You gave all of us names,
out of your presumptive fiction,
from baseball statistics, organic names
out of Byron’s Unpublished poems as you
called them, from a freak spin on basketball
court when the ball tipped in off Tutu’s fingertips.
We come now, called and bidden, only
names alive to share your leaving, daring us
to be civil in the whole matter, laughing up your
sleeve about all this clap-trap and silly ties, dark
jackets on a hot night when your veins are
cool and glacier-slow.
All of us you’d fool,
you said, slipping out of bounds
before we’d even know, leaving camp
when we would least notice the huge emptiness
you somehow carried for years in your back pocket
like an unexpended plug of brash tobacco.
You knew something we didn’t.
The walls are made of speech.
your nouns and names sound like posters
having voice. More than one of us thinks you
might sit up and laugh before this night’s over,
before comes down fragile cherry-wood
lid, ticket finally punched, you’ve said,
a Boston & Maine conductor’s tally.
Myself, I thought you’d never go,
knowing basketball and Baudelaire,
too full of the sense of imagery at hand,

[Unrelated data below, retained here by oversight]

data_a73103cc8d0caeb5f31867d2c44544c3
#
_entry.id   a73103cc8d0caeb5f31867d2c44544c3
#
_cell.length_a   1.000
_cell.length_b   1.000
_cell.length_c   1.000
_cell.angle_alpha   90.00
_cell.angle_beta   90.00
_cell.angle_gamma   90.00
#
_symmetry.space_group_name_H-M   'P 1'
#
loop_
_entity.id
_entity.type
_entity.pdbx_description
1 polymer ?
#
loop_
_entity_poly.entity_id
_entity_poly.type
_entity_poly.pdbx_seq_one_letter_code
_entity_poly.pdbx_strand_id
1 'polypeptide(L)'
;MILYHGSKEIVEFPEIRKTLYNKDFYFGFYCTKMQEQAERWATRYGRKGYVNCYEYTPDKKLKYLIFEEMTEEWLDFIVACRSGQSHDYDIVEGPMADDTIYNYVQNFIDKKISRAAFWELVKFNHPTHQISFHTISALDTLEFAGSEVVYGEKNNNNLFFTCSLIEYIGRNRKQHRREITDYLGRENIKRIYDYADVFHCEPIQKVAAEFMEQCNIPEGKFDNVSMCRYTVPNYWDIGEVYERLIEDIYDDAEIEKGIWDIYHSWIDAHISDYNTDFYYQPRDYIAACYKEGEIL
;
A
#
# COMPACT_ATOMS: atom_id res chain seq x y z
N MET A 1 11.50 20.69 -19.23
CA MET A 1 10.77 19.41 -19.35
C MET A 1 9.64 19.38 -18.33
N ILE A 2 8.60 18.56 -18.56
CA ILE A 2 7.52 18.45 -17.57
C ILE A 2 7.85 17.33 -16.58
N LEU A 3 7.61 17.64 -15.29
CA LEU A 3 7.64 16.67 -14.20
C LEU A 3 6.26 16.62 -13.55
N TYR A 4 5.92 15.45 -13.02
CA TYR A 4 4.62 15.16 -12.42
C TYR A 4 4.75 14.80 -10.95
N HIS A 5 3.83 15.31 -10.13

the cautions of similes and other like tastes,
too brave to call when pain tore like blowouts
through your heart. This is about those so named,
39 Stone. They’ll know way past where they’ve gone,
light enough to read new signs, new paths, Jake,
Ronnie, Barney, Ormie, a host of pals gone
on in their delivery, taking pieces with
casual indifference, bio notes, stars
in the running, images loose,
memories called on cue.
That night in Shea Stadium,
in the end zone cheaper seats, those
around us found out we were from Boston,
you stood at the challenge, 6’5″, 337 pounds,
just at the moment Emerson Boozer broke free
of Nick Buoniconti’s grasp, in a TD flight
that refereed us from combat, saved
our souls for this other flight;
that sticks with me yet, 39.